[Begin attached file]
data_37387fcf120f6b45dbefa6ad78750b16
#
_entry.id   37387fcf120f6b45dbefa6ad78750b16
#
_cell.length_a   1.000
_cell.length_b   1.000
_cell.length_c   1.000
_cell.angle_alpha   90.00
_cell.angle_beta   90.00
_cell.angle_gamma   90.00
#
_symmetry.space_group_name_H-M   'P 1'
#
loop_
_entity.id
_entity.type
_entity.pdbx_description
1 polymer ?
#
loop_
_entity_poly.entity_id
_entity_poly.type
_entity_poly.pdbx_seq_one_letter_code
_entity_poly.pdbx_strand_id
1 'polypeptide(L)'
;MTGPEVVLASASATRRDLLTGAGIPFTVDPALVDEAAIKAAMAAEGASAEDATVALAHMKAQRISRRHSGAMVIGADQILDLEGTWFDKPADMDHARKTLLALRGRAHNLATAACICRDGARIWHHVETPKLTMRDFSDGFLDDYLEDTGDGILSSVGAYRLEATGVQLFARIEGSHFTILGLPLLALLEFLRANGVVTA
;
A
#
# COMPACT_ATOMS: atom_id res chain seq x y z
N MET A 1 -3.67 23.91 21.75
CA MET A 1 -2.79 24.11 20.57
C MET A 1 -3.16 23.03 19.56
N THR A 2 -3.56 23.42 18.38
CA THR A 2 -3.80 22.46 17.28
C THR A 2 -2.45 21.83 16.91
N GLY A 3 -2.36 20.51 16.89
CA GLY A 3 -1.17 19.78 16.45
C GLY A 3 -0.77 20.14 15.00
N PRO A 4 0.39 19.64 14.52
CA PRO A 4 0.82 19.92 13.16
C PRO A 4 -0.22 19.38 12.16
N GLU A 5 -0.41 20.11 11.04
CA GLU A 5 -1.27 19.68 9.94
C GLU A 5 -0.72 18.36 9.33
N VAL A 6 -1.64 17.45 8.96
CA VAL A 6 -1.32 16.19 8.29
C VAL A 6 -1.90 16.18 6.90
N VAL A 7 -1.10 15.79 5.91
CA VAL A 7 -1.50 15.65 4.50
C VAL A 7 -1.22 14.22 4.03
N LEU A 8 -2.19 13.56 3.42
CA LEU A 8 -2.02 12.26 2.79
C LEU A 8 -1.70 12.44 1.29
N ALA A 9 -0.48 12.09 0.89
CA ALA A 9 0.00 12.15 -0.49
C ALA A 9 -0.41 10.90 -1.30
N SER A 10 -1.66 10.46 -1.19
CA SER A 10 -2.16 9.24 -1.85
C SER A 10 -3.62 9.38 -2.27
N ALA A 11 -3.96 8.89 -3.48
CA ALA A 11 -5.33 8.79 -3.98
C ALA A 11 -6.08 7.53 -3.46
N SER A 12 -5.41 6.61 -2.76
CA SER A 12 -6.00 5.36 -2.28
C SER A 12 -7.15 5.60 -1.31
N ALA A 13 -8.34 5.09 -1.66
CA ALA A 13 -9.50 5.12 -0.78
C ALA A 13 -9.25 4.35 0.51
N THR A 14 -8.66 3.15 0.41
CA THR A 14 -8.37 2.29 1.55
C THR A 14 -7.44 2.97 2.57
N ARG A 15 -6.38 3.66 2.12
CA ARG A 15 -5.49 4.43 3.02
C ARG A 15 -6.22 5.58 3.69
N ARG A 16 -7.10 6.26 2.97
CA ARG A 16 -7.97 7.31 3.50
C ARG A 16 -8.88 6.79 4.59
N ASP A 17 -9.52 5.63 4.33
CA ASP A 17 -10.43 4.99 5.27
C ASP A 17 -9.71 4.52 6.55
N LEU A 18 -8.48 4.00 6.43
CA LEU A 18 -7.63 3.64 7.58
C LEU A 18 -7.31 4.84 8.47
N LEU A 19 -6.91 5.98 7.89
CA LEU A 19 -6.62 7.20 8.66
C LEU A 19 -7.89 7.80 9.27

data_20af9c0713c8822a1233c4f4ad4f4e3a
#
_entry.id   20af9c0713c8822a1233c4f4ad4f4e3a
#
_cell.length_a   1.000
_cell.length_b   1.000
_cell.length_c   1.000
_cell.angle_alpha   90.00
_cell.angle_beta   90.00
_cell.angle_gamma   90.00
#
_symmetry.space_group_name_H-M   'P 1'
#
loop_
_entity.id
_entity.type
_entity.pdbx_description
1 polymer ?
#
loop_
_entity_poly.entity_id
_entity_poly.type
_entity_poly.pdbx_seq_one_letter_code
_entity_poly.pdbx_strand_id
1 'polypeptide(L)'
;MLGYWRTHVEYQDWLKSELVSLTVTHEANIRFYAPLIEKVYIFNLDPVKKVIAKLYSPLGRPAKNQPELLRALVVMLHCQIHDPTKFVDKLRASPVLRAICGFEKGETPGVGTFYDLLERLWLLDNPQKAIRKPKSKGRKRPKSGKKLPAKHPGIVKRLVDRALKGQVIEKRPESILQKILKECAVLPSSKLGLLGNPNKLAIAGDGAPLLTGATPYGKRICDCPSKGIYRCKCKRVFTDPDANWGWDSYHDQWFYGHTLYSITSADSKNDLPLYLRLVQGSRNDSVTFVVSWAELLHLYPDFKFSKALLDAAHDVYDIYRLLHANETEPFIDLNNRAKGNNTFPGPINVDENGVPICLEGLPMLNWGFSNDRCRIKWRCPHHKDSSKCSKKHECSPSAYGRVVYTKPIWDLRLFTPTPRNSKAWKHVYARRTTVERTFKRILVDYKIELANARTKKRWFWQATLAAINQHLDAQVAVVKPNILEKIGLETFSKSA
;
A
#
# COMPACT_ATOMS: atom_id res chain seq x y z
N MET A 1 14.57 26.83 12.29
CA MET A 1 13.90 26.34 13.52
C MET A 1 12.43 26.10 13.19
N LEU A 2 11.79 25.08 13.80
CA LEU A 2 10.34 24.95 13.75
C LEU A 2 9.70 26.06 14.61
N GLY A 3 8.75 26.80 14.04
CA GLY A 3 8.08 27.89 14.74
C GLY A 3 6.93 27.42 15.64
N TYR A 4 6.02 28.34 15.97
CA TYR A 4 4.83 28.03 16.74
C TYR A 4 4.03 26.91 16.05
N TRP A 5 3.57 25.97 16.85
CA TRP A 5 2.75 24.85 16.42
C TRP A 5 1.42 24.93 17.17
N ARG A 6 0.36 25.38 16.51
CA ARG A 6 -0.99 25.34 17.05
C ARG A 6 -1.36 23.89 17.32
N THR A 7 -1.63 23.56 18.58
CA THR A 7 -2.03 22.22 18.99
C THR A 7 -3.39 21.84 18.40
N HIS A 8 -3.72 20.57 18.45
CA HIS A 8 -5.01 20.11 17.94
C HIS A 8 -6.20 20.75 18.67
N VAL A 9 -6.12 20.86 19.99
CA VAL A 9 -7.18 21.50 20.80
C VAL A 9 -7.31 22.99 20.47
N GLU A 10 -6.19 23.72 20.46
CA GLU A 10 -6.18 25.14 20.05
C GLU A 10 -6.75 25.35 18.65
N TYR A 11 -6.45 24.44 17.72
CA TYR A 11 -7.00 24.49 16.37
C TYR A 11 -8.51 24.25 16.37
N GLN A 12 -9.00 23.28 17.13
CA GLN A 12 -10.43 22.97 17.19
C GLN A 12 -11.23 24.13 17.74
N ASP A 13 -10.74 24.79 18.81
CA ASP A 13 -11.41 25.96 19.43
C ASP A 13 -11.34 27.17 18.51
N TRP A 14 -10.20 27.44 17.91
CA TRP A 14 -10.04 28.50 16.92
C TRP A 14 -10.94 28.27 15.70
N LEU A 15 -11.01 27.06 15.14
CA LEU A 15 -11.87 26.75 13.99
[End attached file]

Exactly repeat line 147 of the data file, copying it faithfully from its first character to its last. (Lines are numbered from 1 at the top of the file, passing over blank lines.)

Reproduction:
C GLU A 10 -6.75 25.35 18.65